US surimi production improving as bottlenecks ease

Published on
October 15, 2021
Production of surimi in the United States has increased as bottlenecks choking the supply chain have eased.

Production of surimi in the United States has increased as bottlenecks choking the supply chain have eased.

The U.S. pollock sector, which primarily sources product from Alaskan waters, has seen improvements in delivery, processing, shipping, and distribution through 2021. Through 21 August, 2021, U.S. surimi production added up to 152,087 metric tons (MT), up from 124,031 MT over the same period last year. In Q2 2021, production doubled year-over-year from 14,912 MT in Q2 2020 to 32,804 MT.

However, like many other industries in the United States, a labor shortage continues to hobble the industry. Thus far in the third quarter of 2021, latent labor shortages are lingering. That, increasing competition from foreign surimi, and consumer demand for other pollock products will determine production in the coming year, according to Genuine Alaska Pollock Producers CEO Craig Morris.

“With surimi block production being less intensive from a labor perspective and younger age-class fish working well into surimi block production – and having this strong global demand for surimi block – it makes the decision to shift to surimi block production very logical,” he said.

Japan remains the top export market for U.S. produced surimi. Most recent historical information suggests that Japan takes around 37 percent of Alaska’s surimi, with South Korea coming in close behind at around 33 percent.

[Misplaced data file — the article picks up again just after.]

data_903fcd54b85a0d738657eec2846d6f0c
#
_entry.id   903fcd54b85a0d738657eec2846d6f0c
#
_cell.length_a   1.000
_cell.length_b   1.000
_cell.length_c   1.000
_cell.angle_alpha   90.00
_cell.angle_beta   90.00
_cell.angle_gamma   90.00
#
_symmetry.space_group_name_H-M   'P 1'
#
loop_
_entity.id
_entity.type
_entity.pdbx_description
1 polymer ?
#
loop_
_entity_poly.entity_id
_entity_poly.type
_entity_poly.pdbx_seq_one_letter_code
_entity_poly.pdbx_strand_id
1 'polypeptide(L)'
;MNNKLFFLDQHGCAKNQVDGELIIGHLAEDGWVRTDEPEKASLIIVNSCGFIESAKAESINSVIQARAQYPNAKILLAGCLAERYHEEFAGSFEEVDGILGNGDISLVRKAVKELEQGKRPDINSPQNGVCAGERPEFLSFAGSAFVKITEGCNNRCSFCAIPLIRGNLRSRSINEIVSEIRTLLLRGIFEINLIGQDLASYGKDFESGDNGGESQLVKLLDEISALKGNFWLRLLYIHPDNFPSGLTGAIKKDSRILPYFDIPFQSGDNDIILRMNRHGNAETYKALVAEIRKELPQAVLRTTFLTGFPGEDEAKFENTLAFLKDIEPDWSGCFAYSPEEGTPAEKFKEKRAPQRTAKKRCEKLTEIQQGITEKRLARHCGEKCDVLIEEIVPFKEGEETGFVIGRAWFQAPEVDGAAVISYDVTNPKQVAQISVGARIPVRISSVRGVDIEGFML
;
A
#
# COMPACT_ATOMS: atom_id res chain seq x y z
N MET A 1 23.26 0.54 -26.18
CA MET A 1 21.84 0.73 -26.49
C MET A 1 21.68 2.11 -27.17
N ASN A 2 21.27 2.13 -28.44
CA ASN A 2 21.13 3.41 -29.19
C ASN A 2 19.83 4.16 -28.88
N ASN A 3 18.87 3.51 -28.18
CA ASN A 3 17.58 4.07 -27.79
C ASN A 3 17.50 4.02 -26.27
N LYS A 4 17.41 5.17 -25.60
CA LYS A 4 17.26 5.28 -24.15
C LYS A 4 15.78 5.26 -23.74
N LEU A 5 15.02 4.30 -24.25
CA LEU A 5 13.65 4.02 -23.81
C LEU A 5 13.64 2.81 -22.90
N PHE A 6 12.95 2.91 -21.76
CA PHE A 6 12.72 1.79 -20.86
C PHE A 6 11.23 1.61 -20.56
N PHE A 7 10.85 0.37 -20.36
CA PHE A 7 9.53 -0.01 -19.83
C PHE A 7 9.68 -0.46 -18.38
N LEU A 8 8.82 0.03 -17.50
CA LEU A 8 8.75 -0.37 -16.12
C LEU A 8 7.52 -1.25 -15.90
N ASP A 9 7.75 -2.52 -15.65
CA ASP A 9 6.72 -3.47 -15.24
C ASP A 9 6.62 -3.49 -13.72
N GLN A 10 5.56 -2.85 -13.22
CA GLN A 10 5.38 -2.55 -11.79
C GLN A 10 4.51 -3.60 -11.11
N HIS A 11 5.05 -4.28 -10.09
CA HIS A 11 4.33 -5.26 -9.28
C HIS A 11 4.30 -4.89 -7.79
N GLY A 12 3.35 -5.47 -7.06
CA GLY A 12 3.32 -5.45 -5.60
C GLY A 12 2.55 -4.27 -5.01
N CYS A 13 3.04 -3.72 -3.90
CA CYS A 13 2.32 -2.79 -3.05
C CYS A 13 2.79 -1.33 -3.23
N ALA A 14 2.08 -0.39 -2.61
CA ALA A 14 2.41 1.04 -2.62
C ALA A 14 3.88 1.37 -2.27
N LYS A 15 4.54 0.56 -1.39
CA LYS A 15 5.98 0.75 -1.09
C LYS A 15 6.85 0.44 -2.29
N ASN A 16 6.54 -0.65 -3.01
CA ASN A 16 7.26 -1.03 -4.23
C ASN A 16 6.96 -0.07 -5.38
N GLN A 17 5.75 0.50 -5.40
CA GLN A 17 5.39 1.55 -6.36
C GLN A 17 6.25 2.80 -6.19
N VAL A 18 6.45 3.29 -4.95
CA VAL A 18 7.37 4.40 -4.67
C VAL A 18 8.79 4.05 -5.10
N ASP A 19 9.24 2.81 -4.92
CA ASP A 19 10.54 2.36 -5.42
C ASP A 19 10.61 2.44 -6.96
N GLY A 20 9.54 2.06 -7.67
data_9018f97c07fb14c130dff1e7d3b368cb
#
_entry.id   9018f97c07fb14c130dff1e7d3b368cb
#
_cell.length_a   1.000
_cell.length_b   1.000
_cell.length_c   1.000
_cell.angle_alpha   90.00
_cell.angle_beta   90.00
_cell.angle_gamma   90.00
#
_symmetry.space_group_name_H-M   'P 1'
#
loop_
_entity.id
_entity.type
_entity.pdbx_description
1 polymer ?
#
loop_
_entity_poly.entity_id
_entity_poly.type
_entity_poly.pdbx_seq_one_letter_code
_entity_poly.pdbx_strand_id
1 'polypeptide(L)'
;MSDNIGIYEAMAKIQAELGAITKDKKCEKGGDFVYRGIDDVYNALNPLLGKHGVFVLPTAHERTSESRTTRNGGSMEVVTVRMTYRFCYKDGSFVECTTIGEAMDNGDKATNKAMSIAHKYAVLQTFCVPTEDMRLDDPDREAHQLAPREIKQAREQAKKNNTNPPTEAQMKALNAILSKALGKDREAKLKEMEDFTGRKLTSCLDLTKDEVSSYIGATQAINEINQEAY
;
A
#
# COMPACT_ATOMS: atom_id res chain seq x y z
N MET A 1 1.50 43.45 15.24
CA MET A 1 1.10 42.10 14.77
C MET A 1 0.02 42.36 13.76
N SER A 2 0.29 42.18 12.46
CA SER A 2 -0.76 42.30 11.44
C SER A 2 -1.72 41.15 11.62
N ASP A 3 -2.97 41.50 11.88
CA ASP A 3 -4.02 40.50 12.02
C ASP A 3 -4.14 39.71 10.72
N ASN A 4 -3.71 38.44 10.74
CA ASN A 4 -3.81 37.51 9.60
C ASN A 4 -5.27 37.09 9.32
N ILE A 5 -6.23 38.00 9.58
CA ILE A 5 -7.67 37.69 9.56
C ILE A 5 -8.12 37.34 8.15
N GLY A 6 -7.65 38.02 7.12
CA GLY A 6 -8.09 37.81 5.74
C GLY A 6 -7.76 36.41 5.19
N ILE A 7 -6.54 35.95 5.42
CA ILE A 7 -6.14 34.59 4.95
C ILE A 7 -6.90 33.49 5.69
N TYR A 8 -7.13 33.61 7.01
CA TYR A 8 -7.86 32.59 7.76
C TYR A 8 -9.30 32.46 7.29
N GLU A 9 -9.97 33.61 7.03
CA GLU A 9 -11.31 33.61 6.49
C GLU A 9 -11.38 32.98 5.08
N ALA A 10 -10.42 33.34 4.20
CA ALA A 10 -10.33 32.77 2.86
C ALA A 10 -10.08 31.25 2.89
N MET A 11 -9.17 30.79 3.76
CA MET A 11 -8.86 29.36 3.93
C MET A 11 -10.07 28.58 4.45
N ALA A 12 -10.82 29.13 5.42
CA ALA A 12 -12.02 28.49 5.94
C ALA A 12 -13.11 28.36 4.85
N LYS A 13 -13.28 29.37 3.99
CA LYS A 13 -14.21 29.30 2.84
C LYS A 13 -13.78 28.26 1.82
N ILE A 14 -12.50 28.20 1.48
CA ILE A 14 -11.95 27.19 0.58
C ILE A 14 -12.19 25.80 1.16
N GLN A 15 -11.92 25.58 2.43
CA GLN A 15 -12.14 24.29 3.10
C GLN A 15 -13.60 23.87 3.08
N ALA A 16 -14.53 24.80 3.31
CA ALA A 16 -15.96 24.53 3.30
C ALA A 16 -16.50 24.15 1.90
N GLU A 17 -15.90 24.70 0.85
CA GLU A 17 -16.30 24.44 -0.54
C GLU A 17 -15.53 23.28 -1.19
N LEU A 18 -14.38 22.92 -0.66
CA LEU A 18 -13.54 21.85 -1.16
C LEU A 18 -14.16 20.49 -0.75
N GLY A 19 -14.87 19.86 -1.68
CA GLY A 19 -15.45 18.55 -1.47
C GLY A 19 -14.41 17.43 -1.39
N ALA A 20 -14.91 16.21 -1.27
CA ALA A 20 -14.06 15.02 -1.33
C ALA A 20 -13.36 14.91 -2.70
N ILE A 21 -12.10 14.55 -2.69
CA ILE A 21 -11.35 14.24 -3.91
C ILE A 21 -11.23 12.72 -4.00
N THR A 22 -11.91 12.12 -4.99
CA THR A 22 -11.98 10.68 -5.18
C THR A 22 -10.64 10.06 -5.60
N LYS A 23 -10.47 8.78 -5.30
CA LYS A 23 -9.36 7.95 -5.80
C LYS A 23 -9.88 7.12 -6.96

As the impact of the COVID-19 pandemic escalated through the second quarter of 2020, exports to Japan fell from the 49,369 MT recorded in 2019 to 38,821 MT. That total has since recovered slightly to 39,791 MT in the second quarter of 2021.

As for the health of the surimi market in the year ahead, multiple factors come into play, Morris said.

“Looking back at 2020 versus 2019, we know that frozen seafood and especially products made from wild Alaska pollock PBO and deep-skinned fillet blocks enjoyed strong demand as COVID-19-related purchasing funneled consumers into the frozen food aisles of grocery stores as well as the drive-throughs of quick-service restaurants,” Morris said. “So, all things equal and assuming that the fish age-class move back more towards historic levels – and labor issues are addressed – I would be surprised if we didn’t see a shift by the industry to more PBO fillet block production in the next year."

Reporting by Charlie Ess

Photo courtesy of National Marine Fisheries Service

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